Gonorrhoea

SHAG (8)

The Clap, The Drip, The Dose… are some common and uncommon slang terms for our next STI Saturday post; Gonorrhoea. This Saturday, you’re going to learn about what this weird sounding infection is, how common it is, what the symptoms are, how it’s treated and what can happen if you just leave the infection to do it’s thaang (spoiler alert: do not just leave it).

Gonorrhoea is caused by the bacterium called (which I may or may not have googled) Neisseria gonorrhoeae or gonococcus. This bacteria is found in the discharge or fluid (or whatever gross name you can think of ) of a penis or vagina. This STI is spread through unprotected anal, oral and vaginal sex, as well as sharing sex toys. More on safer sex with your toys here.

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In 2015, there were 41,193 new cases of Gonorrhoea reported to Public Health England (PHE). Since 2012, the number of new cases has actually increased by 53%. The reason for the increase can be partly to blame of a increase in the number of tests being carried out, not just because more people are having unprotected sex (although this doesn’t help).  This infection was the most commonly diagnosed among the MSM (men who have sex with men) community with 25% of the infections occurring from condom-less anal sex. You need to wrap it up, people!

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1 in 10 infected men, and half of infected women won’t experience any obvious symptoms. How convenient. However, for the people who do get symptoms, for women, there is likely to be a change in discharge (to being thin/watery and green or yellow in colour), pain/burning when having a wee, lower abdominal pain, bleeding between periods, heavier periods and bleeding after sex.

For men, unusual discharge from the penis (being white, yellow or green in colour), pain/burning when having a wee, swelling of the foreskin, pain/tenderness in the testicles. If you experience any changes then head down to your nearest STI clinic for a screen.

Most commonly men have to give a urine sample, or a tiny swab of the fluid taken (usually performed by a nurse). For women, a self vaginal swab is also a method a lot of practices use to collect a sample, although sometimes a nurse will examine you (to look at your symptoms) and take a swab then.

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Listen, I know non of that sounds particularly inviting, but neither is having green stuff coming out of your penis/vagina. The sooner it’s sorted, the better!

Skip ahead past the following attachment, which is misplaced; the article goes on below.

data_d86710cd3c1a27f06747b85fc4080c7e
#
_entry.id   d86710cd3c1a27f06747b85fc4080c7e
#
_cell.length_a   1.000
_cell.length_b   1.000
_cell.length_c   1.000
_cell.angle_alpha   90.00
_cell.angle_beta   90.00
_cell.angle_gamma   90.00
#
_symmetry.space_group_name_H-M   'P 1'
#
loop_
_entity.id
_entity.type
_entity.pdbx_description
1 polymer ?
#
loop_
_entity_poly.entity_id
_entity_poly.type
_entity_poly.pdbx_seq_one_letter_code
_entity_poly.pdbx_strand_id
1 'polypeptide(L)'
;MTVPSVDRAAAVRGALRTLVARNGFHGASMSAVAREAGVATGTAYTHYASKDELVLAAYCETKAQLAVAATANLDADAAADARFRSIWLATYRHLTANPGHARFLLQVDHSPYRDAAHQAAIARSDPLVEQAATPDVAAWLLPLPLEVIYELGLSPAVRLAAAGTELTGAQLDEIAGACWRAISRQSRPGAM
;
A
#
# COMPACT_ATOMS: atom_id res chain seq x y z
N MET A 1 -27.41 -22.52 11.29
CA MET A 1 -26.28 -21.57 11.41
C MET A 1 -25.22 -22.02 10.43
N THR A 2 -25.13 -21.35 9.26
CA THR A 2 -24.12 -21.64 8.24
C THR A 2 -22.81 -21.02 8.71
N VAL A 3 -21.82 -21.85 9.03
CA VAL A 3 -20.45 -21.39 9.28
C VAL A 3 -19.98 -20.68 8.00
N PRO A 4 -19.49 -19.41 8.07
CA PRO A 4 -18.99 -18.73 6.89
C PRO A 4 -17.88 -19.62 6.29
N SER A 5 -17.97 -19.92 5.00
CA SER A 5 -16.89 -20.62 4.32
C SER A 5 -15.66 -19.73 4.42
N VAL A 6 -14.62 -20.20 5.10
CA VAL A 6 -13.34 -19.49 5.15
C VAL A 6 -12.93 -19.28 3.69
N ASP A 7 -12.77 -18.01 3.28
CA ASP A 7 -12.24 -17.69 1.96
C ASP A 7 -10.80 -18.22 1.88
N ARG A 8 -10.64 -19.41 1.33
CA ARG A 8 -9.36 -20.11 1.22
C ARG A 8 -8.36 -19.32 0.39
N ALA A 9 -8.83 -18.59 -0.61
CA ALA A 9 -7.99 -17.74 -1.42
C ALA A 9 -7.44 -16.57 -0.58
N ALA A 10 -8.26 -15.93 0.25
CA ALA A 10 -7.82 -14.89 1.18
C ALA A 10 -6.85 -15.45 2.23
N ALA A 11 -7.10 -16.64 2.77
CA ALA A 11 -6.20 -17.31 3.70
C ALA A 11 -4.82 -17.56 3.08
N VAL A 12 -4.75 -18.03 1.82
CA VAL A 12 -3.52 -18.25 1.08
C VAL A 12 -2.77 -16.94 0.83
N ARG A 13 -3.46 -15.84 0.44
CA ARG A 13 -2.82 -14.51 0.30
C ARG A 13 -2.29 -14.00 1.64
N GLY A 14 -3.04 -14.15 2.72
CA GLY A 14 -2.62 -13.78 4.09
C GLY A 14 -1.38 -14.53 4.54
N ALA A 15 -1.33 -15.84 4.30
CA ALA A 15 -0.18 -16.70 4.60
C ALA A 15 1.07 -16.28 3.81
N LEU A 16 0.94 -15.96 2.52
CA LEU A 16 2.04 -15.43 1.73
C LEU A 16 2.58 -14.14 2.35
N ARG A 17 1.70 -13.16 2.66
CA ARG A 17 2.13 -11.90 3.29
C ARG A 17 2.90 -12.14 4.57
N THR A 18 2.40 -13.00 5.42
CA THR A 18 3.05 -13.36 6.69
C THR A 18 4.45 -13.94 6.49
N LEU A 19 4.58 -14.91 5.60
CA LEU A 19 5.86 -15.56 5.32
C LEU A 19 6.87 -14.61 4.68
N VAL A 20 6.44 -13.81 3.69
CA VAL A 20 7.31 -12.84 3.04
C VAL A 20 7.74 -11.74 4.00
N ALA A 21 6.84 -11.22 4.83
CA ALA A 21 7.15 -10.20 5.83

We need to move on now to how this thing is treated. According to Brook, treatment involves antibiotics in the form or an injection and a single tablet.  Worryingly, there has been an increase in reports of ‘Super’ Gonorrhoea that is becoming resistant to the usual treatment (azithromycin), meaning ceftriaxone is the next option. However, doctors warn that Gonorrhoea could also eventually become resistant to ceftriaxone.

How can you reduce your risk of getting Gonorrhoea and ‘Super’ Gonorrhoea?… WEAR CONDOMS. It’s that simple.

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If left untreated Gonorrhoea can cause complications so to speak, and actually spread to other parts of your body. And that is something you do not want to happen. The risk of complications with Gonorrhoea also increases the more times you get it. So… Keep that in mind.

In women, it can spread to your reproductive organs and cause PID (Pelvic Inflammatory Disease) which can occur in about 10-20% of cases left untreated. If you’re pregnant with Gonorrhoea, it can cause miscarriage, early labour, and/or your baby being born with conjunctivitis (inflammation in their eye).

If you guys leave Gonorrhoea untreated it can cause infection in your ball sack (testicles) and also prostate gland. Which may reduce fertility in a small number of people.

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Thank you for taking the time to read this weekly STI blog, for information on more exciting topics, just head to our homepage. Oh! and don’t forget to follow us on Instagram (sexed2017) and Twitter (@SexEd__) Or Email the team questions: SexEd_@outlook.com

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